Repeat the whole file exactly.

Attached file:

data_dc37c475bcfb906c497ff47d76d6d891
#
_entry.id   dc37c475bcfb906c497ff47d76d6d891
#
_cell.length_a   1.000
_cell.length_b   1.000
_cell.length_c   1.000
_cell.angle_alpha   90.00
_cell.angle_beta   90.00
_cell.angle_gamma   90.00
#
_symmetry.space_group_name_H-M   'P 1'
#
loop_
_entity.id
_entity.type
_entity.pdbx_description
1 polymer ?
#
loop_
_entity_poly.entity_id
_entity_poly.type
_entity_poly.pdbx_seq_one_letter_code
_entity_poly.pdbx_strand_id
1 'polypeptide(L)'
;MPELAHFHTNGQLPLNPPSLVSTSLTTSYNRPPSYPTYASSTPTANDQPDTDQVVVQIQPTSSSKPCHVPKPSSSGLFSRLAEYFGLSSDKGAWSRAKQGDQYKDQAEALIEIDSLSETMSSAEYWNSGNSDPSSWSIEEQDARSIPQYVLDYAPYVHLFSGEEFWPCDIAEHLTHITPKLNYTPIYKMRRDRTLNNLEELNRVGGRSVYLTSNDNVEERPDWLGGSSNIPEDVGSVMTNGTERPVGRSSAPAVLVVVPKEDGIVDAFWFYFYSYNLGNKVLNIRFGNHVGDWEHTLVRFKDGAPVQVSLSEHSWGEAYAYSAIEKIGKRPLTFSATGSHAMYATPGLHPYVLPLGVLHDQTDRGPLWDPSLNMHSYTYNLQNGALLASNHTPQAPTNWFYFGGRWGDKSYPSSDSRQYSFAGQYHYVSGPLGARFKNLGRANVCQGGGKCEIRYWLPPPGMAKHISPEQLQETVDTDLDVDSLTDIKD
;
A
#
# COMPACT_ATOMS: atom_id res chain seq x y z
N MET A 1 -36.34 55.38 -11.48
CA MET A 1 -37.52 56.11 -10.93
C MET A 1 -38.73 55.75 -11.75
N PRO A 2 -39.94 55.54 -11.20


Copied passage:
data_dc37c475bcfb906c497ff47d76d6d891
#
_entry.id   dc37c475bcfb906c497ff47d76d6d891
#
_cell.length_a   1.000
_cell.length_b   1.000
_cell.length_c   1.000
_cell.angle_alpha   90.00
_cell.angle_beta   90.00
_cell.angle_gamma   90.00
#
_symmetry.space_group_name_H-M   'P 1'
#
loop_
_entity.id
_entity.type
_entity.pdbx_description
1 polymer ?
#
loop_
_entity_poly.entity_id
_entity_poly.type
_entity_poly.pdbx_seq_one_letter_code
_entity_poly.pdbx_strand_id
1 'polypeptide(L)'
;MPELAHFHTNGQLPLNPPSLVSTSLTTSYNRPPSYPTYASSTPTANDQPDTDQVVVQIQPTSSSKPCHVPKPSSSGLFSRLAEYFGLSSDKGAWSRAKQGDQYKDQAEALIEIDSLSETMSSAEYWNSGNSDPSSWSIEEQDARSIPQYVLDYAPYVHLFSGEEFWPCDIAEHLTHITPKLNYTPIYKMRRDRTLNNLEELNRVGGRSVYLTSNDNVEERPDWLGGSSNIPEDVGSVMTNGTERPVGRSSAPAVLVVVPKEDGIVDAFWFYFYSYNLGNKVLNIRFGNHVGDWEHTLVRFKDGAPVQVSLSEHSWGEAYAYSAIEKIGKRPLTFSATGSHAMYATPGLHPYVLPLGVLHDQTDRGPLWDPSLNMHSYTYNLQNGALLASNHTPQAPTNWFYFGGRWGDKSYPSSDSRQYSFAGQYHYVSGPLGARFKNLGRANVCQGGGKCEIRYWLPPPGMAKHISPEQLQETVDTDLDVDSLTDIKD
;
A
#
# COMPACT_ATOMS: atom_id res chain seq x y z
N MET A 1 -36.34 55.38 -11.48
CA MET A 1 -37.52 56.11 -10.93
C MET A 1 -38.73 55.75 -11.75
N PRO A 2 -39.94 55.54 -11.20